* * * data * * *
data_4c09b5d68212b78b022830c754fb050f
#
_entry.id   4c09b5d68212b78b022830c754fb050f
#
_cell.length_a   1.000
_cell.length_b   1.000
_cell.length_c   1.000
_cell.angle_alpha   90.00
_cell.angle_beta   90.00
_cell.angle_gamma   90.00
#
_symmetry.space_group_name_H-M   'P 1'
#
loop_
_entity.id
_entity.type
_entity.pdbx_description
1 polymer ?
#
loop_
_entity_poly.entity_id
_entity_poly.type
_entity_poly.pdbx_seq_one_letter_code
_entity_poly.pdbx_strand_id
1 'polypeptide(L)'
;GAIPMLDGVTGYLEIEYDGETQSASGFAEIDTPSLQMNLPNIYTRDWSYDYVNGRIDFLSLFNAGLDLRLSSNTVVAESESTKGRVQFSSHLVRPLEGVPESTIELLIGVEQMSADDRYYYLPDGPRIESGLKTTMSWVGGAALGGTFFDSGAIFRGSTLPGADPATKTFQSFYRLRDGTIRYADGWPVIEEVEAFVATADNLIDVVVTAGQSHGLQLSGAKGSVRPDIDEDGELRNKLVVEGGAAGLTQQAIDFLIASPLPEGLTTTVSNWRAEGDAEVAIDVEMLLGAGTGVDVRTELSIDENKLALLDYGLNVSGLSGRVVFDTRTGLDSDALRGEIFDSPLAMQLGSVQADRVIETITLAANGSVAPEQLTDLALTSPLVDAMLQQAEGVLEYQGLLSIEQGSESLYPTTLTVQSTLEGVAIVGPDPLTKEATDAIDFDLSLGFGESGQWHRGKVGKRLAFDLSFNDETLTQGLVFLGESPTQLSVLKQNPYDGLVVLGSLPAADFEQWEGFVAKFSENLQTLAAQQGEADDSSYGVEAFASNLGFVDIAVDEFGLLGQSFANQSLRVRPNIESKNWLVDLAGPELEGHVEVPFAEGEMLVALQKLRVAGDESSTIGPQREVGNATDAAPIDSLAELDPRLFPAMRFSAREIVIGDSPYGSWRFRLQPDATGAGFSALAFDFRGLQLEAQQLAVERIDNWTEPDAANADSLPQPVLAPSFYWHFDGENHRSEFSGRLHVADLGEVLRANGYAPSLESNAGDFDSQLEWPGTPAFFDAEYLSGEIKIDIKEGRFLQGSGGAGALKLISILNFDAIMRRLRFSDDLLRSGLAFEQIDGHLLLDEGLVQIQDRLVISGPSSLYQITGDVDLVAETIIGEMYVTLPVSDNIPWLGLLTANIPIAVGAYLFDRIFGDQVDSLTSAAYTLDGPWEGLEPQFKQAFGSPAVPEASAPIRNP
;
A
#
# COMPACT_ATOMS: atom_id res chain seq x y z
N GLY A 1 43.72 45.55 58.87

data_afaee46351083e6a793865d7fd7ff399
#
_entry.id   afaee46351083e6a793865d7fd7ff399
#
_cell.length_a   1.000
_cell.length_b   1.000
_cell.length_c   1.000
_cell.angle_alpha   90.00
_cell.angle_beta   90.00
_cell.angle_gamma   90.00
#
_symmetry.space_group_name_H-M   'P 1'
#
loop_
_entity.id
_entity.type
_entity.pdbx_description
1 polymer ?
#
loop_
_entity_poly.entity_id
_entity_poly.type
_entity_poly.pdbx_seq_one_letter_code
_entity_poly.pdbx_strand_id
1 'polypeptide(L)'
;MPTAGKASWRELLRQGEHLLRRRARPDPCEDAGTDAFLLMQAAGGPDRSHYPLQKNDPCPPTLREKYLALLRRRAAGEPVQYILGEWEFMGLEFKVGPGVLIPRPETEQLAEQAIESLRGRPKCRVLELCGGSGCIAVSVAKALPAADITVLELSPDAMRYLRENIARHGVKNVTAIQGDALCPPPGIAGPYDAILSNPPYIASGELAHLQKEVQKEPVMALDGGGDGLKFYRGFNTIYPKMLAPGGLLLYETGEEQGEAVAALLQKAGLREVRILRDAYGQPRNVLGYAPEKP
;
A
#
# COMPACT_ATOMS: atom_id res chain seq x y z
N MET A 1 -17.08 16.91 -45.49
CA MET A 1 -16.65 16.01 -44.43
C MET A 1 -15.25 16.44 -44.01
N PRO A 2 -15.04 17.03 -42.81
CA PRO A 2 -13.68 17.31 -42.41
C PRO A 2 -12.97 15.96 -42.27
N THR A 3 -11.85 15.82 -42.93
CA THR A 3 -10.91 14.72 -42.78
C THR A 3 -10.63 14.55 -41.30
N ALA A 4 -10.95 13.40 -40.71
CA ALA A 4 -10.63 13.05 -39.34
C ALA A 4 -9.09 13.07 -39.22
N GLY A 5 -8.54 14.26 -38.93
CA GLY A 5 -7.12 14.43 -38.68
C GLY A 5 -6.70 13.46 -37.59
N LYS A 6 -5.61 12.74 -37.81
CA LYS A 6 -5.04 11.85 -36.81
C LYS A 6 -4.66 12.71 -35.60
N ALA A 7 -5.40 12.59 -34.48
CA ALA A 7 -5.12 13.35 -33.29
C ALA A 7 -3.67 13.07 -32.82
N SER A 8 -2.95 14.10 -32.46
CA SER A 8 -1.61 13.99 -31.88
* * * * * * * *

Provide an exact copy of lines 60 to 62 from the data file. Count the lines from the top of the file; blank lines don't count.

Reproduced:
#
# COMPACT_ATOMS: atom_id res chain seq x y z
N MET A 1 -17.08 16.91 -45.49